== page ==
Building Great Readers Through Habits (page 2)
We teach students strategies so that they can deliberately activate plans to solve problems they might encounter when reading a text. But our goal doesn’t stop at the successful execution of a strategy. Just as a novice driver needs to be taught how to steer into a skid on an icy highway, readers need plans for getting through the tricky spots. A great reader has assimilated these strategies so that they become second nature. Just as a great driver can react correctly to the sudden skid, a great reader can negotiate the turns a text may take with a level of fluency and skill not seen in the novice. Habits are a routine, a way of life, not just something that is done to fulfill an assignment, or because now we’re in English class, or because there’s a summer reading list of 25 books.
Consider your own reading habits. Our guess is that you are able to become engrossed in a book without intentionally planning for strategies to support your comprehension. If the going gets tough, you consciously fall back on some strategies that have proven useful, such as tracking back to the place where you lost meaning. Yes, our students need to have a bag full of strategies that they can use when they encounter difficult texts. But most of the time, they should be skilled readers who automatically use what they know at the time they need it. The table below provides a description of the differences between skills and strategies.
Comparing Skills and Strategies
|A conscious plan under the control of the reader||An automatic procedure that readers use unconsciously.|
|Requires thought about which plan to use and when to use them.||Do not require thought, interpretation, or choice.|
|Are process-oriented, cognitive procedures the reader uses, generally unobservable in nature.||Are observable behaviors, found on taxonomies, skills tests, or answers to questions.|
|Instruction focuses on the reasoning process readers use as they interact with text.||Instruction focuses on repeated use until it becomes habitual.|
Great Readers Display Habits
How is it that we get to the level of a great reader? That’s the million-dollar question. We already touched on one point, gaining more precision in our teaching. In addition, our work with students suggests that we should focus on the habits that great readers use. Of course, these habits are comprised of a number of strategies, values, and beliefs. It’s the goal that is different. We don’t want to focus our students on strategies alone, but rather we want to focus on their enduring understanding. Based on our experiences, which include years of teaching, several research studies, graduate degrees, and reading hundreds of books and articles, we have identified seven habits that we have found useful in creating readers who are enthusiastic, engaged, and confident. Below are seven common habits:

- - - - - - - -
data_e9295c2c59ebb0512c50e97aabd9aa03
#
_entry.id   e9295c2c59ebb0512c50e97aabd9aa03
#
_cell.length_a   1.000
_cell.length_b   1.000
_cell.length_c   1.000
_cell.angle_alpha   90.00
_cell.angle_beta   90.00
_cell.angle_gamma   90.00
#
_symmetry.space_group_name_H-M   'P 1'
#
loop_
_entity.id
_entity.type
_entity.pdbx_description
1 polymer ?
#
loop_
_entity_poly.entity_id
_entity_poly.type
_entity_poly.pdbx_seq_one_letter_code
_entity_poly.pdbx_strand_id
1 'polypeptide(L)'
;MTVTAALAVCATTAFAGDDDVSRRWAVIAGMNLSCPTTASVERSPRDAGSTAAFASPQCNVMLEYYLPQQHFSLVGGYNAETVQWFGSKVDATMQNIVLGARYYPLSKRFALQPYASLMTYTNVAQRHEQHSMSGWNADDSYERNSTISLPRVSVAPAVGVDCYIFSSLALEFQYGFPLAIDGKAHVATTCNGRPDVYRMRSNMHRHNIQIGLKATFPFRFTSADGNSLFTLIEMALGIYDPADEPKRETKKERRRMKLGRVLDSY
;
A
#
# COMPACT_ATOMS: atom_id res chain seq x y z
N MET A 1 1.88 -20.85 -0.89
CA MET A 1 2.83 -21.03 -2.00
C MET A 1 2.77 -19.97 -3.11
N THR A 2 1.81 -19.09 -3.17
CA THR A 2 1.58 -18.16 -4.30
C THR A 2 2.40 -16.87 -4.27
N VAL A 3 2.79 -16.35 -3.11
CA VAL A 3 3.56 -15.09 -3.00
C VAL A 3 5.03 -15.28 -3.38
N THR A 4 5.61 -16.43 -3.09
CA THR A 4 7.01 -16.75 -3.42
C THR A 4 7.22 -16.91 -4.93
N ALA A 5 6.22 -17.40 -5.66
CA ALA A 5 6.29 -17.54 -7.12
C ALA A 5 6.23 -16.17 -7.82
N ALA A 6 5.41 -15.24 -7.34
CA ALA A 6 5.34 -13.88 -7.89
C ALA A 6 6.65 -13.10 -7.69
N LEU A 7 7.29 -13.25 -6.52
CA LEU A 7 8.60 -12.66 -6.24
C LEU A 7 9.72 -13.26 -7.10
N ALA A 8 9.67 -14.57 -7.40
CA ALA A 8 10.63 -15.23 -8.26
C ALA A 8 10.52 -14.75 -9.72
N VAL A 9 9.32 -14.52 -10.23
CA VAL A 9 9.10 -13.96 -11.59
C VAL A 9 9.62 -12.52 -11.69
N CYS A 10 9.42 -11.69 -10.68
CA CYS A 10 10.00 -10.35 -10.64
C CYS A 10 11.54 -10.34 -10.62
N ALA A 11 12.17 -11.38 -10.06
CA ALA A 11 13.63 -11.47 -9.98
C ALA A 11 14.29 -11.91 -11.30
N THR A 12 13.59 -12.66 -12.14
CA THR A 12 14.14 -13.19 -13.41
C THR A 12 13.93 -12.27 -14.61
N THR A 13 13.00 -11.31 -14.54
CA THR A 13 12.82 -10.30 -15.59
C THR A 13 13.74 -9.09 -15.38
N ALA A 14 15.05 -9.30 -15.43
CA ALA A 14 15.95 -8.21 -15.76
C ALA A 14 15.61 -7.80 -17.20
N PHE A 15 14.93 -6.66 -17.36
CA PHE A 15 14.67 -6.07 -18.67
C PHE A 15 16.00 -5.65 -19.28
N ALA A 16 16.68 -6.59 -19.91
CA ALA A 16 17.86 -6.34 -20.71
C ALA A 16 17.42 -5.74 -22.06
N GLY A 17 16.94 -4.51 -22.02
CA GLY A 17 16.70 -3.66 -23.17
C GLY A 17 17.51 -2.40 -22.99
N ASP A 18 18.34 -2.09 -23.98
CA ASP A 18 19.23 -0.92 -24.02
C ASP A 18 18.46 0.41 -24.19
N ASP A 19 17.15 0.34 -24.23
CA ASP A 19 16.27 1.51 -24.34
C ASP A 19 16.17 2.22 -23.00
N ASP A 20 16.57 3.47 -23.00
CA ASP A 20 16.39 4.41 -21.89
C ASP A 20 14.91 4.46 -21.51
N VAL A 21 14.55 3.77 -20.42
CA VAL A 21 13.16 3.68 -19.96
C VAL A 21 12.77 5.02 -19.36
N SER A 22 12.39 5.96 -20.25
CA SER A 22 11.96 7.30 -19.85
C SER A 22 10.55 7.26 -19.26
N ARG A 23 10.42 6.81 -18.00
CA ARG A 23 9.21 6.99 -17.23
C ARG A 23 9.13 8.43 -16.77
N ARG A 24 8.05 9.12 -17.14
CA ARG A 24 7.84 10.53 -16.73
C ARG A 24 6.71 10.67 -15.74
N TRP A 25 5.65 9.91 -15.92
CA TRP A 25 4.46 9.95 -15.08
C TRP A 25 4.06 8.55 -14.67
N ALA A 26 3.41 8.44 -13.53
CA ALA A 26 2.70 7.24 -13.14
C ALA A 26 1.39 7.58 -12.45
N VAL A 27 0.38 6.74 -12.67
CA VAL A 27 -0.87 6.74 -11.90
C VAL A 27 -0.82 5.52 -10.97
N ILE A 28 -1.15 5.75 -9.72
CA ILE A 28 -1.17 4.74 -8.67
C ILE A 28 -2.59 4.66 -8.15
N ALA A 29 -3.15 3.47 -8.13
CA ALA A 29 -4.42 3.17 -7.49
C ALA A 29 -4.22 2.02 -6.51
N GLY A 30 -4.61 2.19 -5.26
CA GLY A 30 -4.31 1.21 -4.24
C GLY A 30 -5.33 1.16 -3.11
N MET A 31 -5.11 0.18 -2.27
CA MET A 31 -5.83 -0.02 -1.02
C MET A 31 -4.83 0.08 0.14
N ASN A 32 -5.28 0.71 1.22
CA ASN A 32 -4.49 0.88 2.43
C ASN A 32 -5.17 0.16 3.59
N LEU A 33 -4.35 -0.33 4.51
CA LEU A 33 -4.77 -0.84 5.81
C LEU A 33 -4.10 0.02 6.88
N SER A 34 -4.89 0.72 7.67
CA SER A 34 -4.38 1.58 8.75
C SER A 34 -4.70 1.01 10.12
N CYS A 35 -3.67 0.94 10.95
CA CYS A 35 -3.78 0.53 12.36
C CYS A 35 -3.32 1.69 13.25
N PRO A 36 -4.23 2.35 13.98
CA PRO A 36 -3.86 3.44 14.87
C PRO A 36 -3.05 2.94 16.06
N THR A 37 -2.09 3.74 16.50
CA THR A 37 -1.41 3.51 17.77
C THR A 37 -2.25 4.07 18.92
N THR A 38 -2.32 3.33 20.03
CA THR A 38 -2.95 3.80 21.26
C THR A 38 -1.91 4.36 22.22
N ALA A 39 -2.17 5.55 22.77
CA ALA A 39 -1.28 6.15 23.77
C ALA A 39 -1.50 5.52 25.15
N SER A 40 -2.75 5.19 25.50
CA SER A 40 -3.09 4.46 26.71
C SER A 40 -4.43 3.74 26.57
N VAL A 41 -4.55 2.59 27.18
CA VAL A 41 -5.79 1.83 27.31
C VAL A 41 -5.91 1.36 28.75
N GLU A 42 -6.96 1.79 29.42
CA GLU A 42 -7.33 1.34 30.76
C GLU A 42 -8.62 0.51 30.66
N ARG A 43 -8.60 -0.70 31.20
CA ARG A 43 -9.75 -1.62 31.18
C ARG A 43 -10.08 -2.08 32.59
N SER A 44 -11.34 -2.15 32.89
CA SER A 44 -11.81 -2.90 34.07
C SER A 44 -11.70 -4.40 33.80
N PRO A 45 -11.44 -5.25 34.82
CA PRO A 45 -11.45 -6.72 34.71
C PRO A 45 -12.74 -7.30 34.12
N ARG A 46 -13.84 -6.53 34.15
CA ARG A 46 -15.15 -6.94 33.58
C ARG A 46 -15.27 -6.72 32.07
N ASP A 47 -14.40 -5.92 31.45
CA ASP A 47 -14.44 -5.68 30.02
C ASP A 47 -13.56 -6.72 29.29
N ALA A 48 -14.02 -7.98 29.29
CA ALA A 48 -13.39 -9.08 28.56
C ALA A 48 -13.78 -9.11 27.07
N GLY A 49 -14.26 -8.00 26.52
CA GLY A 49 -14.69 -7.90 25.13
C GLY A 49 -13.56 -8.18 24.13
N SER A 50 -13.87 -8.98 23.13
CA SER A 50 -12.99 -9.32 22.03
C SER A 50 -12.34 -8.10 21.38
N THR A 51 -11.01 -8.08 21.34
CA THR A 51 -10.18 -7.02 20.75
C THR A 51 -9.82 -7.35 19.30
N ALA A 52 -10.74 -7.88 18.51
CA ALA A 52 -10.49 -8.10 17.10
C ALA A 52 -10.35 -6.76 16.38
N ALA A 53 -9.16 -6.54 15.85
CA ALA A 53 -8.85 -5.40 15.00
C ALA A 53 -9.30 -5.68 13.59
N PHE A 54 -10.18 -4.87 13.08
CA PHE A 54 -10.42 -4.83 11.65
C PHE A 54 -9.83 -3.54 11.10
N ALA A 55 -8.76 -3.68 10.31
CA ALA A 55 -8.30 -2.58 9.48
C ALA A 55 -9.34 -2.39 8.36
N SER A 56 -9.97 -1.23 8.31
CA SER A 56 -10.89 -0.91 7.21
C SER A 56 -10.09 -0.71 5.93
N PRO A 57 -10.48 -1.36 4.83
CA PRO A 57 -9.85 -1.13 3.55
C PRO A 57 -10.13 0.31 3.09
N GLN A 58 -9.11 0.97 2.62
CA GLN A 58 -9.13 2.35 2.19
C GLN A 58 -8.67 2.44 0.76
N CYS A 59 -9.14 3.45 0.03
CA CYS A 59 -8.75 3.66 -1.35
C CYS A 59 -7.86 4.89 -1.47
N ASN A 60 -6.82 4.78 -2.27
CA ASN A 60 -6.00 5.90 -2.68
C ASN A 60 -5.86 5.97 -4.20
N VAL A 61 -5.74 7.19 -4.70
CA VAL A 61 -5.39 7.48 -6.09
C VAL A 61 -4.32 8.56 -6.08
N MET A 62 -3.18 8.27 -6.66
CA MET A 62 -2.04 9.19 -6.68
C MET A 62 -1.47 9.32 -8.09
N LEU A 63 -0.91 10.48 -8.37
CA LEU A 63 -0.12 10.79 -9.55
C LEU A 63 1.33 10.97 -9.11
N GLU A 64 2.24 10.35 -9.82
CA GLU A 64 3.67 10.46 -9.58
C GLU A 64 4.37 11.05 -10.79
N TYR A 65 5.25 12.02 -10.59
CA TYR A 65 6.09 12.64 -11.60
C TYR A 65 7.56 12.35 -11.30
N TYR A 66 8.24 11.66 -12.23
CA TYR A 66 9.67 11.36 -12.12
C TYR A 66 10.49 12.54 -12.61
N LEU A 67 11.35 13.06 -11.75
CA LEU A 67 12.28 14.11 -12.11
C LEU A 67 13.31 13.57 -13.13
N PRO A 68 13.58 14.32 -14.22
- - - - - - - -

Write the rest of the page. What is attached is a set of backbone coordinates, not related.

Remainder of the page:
- Great Readers See Themselves as Readers
- Great Readers Make Sense of Text
- Great Readers Use What They Know
- Great Readers Understand How Stories Work
- Great Readers Read to Learn
- Great Readers Monitor and Organize What They Read
- Great Readers Are Critical
We chose to focus on habits because Johnston (2004) cautioned us about telling students “this is what a good reader does,” referring to specific strategies for specific chunks of texts, knowing that students might interpret this to mean that they are bad if they don’t engage in that specific behavior for that specific piece of text. That’s not to say that we don’t help students understand what great readers do. Habits allow us to engage in inquiry with students—“Is this habit helpful?”—rather than tell them what they should do and when.
Importantly, these habits can’t be simply taught in a few weeks. They require years of practice and attention to develop. As teachers, we must nourish these habits so they grow. Ideally, every year, starting in kindergarten, we need to model and teach our students these habits.
© ______ 2009, Allyn & Bacon, an imprint of Pearson Education Inc. Used by permission. All rights reserved. The reproduction, duplication, or distribution of this material by any means including but not limited to email and blogs is strictly prohibited without the explicit permission of the publisher.
- Kindergarten Sight Words List
- Coats and Car Seats: A Lethal Combination?
- Signs Your Child Might Have Asperger's Syndrome
- Child Development Theories
- Social Cognitive Theory
- GED Math Practice Test 1
- The Homework Debate
- 10 Fun Activities for Children with Autism
- Why is Play Important? Social and Emotional Development, Physical Development, Creative Development
- Problems With Standardized Testing